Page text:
Growing up in Chicagoland in the 70s and 80s, I don’t remember eating much ethnic food. We were a meat and potatoes kind of family. And is with most families with three children with three different tastes, my mom settled on a good dozen meals that got rotated based on what everyone liked. One of my favorite memories growing up was steak and baked potato night, where my Dad would make everyone’s baked potatoes – adding copious amounts of butter, fluffing it up and adding just the right amount of salt and pepper, all while his dinner continued to get colder and colder.
We grew up in a townhouse courtyard, and in the summer if you left your kitchen door open, you could hear all the neighbors down the row if they had their back doors open too. Not overly noisy, but with the townhouses being so close together, that’s just the way it was.
I happened to be walking down the back sidewalk past our neighbor’s house, and the smell coming from that kitchen was amazing. I had never smelled anything like it. I was probably about ten years old, and I remember walking up the back steps of this particular neighbor’s house and just peered inside to see what was going on.
My neighbor asked if I wanted to come in. Yes please! It was then that I saw her making corn tortillas from scratch, filling them with a beef and potato mixture, and then frying them in oil. She would drain the tacos over the oil for a minute, before placing the tacos to drain on a paper towel covered paper plate.
She asked if I wanted to try one. My mouth literally started to water in anticipation, and the taste of that fresh crunchy corn tortilla, with the spicy beef and potato mixture, grease running down my arm – it was a life changing moment in my food world up until that point. It must have made an impression, because now 40 years later, I can still remember that day like it was yesterday.
I remember waiting for my mom to come home from work so she could go across the courtyard and get the recipe from Mrs. Fedor – like right now! And as luck would have it, once my Mom made tacos like our neighbor, everyone in my family loved taco night, and it made the menu at least once a week. I won’t even get started on the fact that my twin sister still puts ketchup on her tacos, but to each his own! But that’s where our Mexican food experiment ended at beef tacos.
Fast forward to today, and I love that buying dried guajillo peppers, Tajin seasoning and a dozen different kinds of corn and flour tortillas are readily available. Not only am I a weekly meal planner, but I hate waste. I typically buy a rotisserie chicken over the weekend and slice the meat up to use for sandwiches during the week, make chicken enchiladas one night, chicken noodle soup the next – so many different meals!
As I was meal planning this week I saw I had guajillo peppers in my pantry along with a can of crushed tomatoes. I had eight ounces of rotisserie chicken left and half a can of hominy in the fridge. Suddenly Sopa Azteca popped into my head to make!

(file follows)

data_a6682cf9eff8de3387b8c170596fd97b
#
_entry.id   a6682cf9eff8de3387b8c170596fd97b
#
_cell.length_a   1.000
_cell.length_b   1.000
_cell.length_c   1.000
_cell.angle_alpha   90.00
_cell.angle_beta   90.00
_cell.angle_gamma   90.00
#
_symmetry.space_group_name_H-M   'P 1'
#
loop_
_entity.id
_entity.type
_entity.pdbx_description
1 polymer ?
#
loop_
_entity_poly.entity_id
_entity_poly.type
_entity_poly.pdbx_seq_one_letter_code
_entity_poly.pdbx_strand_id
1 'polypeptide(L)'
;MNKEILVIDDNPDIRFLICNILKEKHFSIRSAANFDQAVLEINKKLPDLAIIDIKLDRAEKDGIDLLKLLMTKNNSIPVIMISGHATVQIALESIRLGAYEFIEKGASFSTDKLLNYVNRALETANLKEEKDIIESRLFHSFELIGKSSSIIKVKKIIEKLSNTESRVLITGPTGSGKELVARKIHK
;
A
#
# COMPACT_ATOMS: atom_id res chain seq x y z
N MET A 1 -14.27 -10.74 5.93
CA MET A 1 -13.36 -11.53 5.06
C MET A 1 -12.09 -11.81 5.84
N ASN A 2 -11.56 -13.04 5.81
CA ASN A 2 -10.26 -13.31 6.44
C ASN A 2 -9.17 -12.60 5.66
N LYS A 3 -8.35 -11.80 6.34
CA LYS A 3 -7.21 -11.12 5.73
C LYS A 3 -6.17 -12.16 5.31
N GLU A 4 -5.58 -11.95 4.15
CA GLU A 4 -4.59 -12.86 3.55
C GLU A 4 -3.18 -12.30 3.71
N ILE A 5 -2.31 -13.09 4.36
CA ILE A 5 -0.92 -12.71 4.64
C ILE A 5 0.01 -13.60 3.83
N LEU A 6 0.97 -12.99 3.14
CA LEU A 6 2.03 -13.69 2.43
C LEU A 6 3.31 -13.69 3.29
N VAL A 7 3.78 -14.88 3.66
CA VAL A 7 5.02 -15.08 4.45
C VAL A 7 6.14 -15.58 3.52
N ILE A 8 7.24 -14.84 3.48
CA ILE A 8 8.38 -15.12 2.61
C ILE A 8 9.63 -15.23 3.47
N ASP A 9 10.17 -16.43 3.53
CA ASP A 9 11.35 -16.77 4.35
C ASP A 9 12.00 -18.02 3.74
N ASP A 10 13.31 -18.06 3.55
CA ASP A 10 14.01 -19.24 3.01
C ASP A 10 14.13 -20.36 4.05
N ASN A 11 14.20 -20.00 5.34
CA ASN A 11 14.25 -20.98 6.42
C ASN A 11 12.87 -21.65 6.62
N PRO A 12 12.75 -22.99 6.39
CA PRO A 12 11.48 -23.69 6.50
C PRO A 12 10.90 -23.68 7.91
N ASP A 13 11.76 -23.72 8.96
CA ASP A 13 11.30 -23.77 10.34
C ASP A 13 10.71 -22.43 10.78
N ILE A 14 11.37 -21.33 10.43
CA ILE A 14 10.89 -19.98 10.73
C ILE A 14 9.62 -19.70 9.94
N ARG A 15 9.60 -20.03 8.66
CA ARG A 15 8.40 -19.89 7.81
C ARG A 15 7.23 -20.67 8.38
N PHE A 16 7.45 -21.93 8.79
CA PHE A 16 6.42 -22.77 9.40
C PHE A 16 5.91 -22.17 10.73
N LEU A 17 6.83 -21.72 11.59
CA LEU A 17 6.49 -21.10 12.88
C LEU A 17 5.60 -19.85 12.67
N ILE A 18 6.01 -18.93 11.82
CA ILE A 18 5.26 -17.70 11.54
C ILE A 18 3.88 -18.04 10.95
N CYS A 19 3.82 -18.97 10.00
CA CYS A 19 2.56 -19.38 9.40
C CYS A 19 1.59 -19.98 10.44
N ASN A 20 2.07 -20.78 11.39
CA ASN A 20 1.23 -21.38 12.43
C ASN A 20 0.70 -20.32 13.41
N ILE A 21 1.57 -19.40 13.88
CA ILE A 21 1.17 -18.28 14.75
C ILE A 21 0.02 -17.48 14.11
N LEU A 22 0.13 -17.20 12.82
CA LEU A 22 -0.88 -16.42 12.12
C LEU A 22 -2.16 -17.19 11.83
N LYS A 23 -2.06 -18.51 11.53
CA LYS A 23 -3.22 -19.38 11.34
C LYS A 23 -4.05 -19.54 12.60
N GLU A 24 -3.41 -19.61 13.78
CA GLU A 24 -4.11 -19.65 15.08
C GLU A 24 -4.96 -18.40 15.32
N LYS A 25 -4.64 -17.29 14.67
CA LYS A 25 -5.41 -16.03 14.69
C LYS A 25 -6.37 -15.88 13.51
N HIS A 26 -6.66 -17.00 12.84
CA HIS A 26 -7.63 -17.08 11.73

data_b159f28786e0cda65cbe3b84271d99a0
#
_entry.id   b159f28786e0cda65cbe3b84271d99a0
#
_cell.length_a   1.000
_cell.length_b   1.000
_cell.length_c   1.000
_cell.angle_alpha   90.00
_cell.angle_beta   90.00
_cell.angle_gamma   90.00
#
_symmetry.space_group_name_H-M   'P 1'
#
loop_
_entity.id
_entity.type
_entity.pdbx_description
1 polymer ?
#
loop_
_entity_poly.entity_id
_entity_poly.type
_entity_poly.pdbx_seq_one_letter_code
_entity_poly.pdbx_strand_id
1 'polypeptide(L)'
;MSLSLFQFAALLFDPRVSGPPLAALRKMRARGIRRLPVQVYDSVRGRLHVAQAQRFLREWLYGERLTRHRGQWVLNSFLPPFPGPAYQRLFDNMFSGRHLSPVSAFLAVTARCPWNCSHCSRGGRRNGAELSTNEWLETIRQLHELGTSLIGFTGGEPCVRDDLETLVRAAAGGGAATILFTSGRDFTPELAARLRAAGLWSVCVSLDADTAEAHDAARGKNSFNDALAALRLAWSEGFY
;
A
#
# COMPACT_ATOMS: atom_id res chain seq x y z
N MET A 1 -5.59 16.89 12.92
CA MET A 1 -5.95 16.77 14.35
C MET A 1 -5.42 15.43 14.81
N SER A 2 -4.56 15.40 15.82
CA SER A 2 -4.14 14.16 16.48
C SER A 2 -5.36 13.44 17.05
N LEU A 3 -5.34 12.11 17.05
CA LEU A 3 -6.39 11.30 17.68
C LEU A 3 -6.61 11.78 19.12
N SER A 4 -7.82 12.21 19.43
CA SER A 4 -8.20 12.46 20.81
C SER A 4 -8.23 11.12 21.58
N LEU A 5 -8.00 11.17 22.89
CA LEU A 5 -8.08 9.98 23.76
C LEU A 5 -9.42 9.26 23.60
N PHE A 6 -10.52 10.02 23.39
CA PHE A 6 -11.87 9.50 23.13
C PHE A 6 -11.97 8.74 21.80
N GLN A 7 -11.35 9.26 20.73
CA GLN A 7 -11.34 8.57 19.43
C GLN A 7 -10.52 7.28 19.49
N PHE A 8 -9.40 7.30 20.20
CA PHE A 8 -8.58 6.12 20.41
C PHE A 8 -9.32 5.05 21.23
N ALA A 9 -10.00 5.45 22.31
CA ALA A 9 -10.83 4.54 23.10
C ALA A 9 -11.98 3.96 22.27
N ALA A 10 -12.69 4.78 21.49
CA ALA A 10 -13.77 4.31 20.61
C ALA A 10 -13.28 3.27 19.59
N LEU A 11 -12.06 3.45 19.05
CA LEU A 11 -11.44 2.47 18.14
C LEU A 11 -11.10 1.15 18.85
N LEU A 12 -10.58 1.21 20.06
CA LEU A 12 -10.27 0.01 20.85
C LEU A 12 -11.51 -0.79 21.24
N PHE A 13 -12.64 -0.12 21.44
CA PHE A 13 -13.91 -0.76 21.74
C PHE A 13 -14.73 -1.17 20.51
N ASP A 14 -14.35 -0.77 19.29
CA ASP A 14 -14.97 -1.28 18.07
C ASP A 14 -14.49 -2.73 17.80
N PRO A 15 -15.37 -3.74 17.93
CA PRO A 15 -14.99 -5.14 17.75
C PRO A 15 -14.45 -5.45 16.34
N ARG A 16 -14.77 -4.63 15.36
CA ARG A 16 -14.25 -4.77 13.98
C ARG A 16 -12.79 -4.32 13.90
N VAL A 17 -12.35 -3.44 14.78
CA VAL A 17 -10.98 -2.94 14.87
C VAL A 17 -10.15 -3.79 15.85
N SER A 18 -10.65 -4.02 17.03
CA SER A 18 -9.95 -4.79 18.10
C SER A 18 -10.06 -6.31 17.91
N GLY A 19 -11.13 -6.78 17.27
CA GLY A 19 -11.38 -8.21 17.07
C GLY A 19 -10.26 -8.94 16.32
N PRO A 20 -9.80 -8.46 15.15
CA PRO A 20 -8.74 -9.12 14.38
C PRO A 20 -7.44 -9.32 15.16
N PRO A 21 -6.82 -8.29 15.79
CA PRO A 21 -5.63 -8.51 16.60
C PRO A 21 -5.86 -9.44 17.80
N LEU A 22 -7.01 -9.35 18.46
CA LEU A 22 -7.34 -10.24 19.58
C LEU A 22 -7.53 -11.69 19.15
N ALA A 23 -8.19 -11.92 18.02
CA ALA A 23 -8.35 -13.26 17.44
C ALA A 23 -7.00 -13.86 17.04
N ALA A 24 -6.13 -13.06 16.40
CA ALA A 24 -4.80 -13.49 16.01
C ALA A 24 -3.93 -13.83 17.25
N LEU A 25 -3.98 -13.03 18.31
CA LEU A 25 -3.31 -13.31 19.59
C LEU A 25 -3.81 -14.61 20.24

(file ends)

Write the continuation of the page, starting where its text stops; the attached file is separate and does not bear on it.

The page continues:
I am not sure how traditional this is, but like most soups, they are inspired by other recipes – much like most grandmother’s chicken soup recipes are similar but not exactly the same. I love the rich flavor of the guajillo peppers in the broth, and this is a soup I like to call “Company Soup.” Meaning, it’s not too spicy, makes enough for a crowd, and you can add as many toppings as you can think of: fried tortilla strips, cilantro, Chihuahua cheese, sliced jalapeno – the sky’s the limit!
- 1 teaspoon olive oil
- ½ cup chopped onion
- 4 cloves garlic, minced
- 2 teaspoons ground cumin
- 1 teaspoon paprika
- 1 teaspoon Tajin
- ½ teaspoon salt
- ½ teaspoon pepper
- 28 oz. can of crushed tomatoes
- 28 oz. can of water
- 1 Tablespoon chicken broth base
- 1 cup canned hominy, drained
- 1 dried guajillo pepper
- 1 cup water
- 8 ounces cooked chicken, chopped
In a large stock pot, add the oil and onion and garlic, and cook over medium heat for about five minutes – careful to watch the garlic doesn’t burn. In a microwave safe dish, put the water and guajillo pepper in the microwave and cook for 3 minutes. Remove the pepper with tongs. Cut off the top and remove the seeds. Add the pepper and the water to a blender and blend until smooth. Set aside.
To the onion/garlic mixture, add the cumin, paprika, salt and pepper and cook for one minute. Add in the crushed tomatoes, the water, chicken broth base, hominy and the pureed guajillo pepper and mix together and reduce the heat to medium low and cook for 15 minutes. In the last five minutes, add in the cooked chicken and the Tajin seasoning.
Each two cup serving of this soup comes in at only 100 calories (or 2 Weight Watcher smart points), so you can really go crazy with the toppings.
If you love Mexican flavors, check out our Chef Rachel O'Brien’s Modern Mexican night, where she’ll be sharing her vision of modern Mexican cuisine. “Rachel will take the respected and traditional elements of this timeless cuisine and twist them with her culinary curiosity and imagination to reinterpret Mexican cuisine in a contemporary, yet authentic way.”
Her Chef Dinner will be held at The Chopping Block at the Merchandise Mart on Tuesday, March 28 from 6pm-9pm – be sure to sign up early because this class will fill up quickly.
I’d love to hear about your first food memory! Let me know in the comments below.